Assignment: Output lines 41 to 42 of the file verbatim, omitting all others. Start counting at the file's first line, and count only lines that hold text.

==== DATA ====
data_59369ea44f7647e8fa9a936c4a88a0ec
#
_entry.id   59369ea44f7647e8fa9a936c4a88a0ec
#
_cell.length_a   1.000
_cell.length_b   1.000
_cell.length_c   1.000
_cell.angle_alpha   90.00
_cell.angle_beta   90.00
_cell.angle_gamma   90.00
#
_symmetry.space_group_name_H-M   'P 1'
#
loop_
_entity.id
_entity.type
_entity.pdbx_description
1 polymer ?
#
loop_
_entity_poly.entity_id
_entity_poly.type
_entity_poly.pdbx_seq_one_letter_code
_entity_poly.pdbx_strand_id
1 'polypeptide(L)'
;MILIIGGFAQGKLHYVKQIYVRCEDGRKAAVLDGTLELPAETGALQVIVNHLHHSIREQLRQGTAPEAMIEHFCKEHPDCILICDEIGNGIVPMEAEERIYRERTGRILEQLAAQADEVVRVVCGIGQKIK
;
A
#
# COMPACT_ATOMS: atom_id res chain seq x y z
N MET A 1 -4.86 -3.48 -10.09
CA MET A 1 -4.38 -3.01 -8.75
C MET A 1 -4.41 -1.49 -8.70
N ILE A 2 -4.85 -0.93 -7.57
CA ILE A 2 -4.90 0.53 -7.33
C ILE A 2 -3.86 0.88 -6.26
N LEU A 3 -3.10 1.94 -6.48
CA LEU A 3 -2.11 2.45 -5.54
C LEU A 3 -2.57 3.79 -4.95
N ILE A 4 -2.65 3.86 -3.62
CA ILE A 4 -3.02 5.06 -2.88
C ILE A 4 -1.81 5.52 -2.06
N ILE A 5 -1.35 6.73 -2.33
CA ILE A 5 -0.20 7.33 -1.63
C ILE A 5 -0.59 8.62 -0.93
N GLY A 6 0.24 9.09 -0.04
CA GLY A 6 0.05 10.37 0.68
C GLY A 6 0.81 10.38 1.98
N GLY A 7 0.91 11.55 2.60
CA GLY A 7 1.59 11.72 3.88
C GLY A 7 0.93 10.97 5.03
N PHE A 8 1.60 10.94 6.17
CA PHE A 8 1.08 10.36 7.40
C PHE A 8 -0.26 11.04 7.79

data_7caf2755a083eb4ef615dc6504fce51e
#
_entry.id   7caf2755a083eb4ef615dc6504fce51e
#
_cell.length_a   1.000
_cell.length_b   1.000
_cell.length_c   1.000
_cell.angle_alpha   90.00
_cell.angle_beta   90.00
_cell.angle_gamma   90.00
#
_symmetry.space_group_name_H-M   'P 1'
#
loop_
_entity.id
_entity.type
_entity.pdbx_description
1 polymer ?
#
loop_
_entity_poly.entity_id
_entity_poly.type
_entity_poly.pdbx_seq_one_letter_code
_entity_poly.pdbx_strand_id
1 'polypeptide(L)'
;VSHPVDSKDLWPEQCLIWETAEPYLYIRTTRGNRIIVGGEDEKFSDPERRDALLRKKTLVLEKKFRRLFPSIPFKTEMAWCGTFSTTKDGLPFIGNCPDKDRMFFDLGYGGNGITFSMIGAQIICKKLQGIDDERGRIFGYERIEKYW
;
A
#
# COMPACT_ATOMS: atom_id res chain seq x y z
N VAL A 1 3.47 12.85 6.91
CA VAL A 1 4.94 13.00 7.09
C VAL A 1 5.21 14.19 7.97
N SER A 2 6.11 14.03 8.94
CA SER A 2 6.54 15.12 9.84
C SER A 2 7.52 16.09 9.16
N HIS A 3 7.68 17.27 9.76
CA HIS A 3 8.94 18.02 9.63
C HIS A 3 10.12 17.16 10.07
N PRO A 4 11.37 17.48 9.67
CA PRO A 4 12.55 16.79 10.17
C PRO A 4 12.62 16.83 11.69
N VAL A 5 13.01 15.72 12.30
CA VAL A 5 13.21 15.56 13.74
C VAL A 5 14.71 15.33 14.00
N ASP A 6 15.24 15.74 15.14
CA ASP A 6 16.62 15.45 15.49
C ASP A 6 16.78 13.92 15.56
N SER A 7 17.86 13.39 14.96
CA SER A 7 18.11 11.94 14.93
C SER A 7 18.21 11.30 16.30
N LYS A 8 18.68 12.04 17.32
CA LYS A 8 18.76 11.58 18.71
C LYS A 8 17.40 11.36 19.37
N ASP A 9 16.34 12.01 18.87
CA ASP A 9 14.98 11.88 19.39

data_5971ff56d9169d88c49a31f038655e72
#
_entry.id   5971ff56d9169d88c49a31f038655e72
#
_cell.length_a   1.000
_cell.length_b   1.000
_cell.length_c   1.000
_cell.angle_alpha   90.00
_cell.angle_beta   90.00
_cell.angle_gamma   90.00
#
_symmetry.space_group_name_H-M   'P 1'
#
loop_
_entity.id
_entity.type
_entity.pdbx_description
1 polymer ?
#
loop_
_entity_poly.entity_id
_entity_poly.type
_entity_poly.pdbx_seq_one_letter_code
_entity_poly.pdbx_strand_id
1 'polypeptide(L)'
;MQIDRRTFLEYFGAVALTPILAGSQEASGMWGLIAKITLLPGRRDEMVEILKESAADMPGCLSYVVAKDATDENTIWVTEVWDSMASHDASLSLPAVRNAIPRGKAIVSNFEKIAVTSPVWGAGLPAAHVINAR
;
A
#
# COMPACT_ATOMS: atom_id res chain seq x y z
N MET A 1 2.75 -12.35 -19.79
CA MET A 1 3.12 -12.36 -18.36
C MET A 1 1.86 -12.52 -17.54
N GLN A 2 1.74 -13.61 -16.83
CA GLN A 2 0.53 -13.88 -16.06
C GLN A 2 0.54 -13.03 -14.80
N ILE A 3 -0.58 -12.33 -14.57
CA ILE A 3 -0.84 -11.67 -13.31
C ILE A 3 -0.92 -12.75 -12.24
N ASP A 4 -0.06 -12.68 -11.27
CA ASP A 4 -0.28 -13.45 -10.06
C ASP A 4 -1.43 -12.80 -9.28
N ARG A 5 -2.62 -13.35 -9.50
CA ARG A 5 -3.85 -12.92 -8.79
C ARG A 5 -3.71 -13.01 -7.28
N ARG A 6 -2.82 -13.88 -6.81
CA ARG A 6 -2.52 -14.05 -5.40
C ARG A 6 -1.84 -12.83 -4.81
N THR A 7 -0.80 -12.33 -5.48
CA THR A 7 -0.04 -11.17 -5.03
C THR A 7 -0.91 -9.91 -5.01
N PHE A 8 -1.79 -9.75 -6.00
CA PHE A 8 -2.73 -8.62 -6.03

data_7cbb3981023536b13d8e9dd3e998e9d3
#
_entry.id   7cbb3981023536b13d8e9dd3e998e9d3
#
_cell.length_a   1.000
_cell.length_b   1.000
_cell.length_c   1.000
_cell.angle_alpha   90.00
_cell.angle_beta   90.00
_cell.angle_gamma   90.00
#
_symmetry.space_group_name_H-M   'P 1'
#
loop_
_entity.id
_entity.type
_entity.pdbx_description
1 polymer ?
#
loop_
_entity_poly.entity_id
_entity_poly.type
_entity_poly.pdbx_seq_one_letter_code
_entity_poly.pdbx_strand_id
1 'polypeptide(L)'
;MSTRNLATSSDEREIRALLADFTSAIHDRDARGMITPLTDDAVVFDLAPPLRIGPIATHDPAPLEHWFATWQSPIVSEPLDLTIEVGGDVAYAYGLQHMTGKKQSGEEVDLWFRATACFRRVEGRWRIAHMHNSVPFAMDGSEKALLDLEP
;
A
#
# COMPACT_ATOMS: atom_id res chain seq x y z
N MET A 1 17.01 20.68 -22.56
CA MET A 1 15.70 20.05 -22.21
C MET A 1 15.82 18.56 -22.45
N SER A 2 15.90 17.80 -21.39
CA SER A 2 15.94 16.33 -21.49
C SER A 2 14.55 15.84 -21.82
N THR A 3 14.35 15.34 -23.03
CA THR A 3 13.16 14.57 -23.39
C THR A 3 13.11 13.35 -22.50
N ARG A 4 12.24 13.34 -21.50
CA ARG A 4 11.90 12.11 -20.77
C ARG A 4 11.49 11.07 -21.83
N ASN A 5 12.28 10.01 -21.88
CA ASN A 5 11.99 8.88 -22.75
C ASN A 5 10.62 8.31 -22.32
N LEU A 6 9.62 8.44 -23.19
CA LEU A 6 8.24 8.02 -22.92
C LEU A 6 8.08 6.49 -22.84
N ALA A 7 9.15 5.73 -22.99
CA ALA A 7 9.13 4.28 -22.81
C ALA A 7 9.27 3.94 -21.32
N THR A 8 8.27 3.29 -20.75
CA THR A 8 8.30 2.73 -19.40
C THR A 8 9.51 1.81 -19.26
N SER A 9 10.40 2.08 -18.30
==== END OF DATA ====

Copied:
CA ILE A 4 -3.02 5.06 -2.88
C ILE A 4 -1.81 5.52 -2.06